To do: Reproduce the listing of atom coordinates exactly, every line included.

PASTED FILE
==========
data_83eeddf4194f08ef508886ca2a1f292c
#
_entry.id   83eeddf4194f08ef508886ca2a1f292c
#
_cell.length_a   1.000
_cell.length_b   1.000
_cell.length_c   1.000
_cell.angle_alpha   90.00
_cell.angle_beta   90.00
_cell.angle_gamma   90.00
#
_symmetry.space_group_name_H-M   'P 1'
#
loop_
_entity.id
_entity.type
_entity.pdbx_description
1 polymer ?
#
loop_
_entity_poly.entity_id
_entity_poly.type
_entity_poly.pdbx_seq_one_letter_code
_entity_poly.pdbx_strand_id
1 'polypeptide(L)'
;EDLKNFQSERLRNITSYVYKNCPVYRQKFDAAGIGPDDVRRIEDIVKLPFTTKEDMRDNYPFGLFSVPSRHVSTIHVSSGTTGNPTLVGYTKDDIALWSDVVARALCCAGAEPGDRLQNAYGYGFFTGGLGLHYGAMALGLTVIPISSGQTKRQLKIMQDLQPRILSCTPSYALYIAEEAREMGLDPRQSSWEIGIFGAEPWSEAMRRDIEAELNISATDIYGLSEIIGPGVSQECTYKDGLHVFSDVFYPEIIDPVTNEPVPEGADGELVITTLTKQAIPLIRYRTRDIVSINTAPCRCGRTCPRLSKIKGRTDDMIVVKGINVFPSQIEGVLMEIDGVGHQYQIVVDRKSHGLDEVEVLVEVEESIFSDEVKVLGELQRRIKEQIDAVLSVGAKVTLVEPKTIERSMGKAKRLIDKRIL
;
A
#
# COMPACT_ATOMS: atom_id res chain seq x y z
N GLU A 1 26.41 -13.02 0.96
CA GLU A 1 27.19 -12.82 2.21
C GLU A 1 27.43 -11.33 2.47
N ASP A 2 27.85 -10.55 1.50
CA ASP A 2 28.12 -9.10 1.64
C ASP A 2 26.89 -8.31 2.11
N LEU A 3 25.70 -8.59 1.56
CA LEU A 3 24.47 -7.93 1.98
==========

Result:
data_83eeddf4194f08ef508886ca2a1f292c
#
_entry.id   83eeddf4194f08ef508886ca2a1f292c
#
_cell.length_a   1.000
_cell.length_b   1.000
_cell.length_c   1.000
_cell.angle_alpha   90.00
_cell.angle_beta   90.00
_cell.angle_gamma   90.00
#
_symmetry.space_group_name_H-M   'P 1'
#
loop_
_entity.id
_entity.type
_entity.pdbx_description
1 polymer ?
#
loop_
_entity_poly.entity_id
_entity_poly.type
_entity_poly.pdbx_seq_one_letter_code
_entity_poly.pdbx_strand_id
1 'polypeptide(L)'
;EDLKNFQSERLRNITSYVYKNCPVYRQKFDAAGIGPDDVRRIEDIVKLPFTTKEDMRDNYPFGLFSVPSRHVSTIHVSSGTTGNPTLVGYTKDDIALWSDVVARALCCAGAEPGDRLQNAYGYGFFTGGLGLHYGAMALGLTVIPISSGQTKRQLKIMQDLQPRILSCTPSYALYIAEEAREMGLDPRQSSWEIGIFGAEPWSEAMRRDIEAELNISATDIYGLSEIIGPGVSQECTYKDGLHVFSDVFYPEIIDPVTNEPVPEGADGELVITTLTKQAIPLIRYRTRDIVSINTAPCRCGRTCPRLSKIKGRTDDMIVVKGINVFPSQIEGVLMEIDGVGHQYQIVVDRKSHGLDEVEVLVEVEESIFSDEVKVLGELQRRIKEQIDAVLSVGAKVTLVEPKTIERSMGKAKRLIDKRIL
;
A
#
# COMPACT_ATOMS: atom_id res chain seq x y z
N GLU A 1 26.41 -13.02 0.96
CA GLU A 1 27.19 -12.82 2.21
C GLU A 1 27.43 -11.33 2.47
N ASP A 2 27.85 -10.55 1.50
CA ASP A 2 28.12 -9.10 1.64
C ASP A 2 26.89 -8.31 2.11
N LEU A 3 25.70 -8.59 1.56
CA LEU A 3 24.47 -7.93 1.98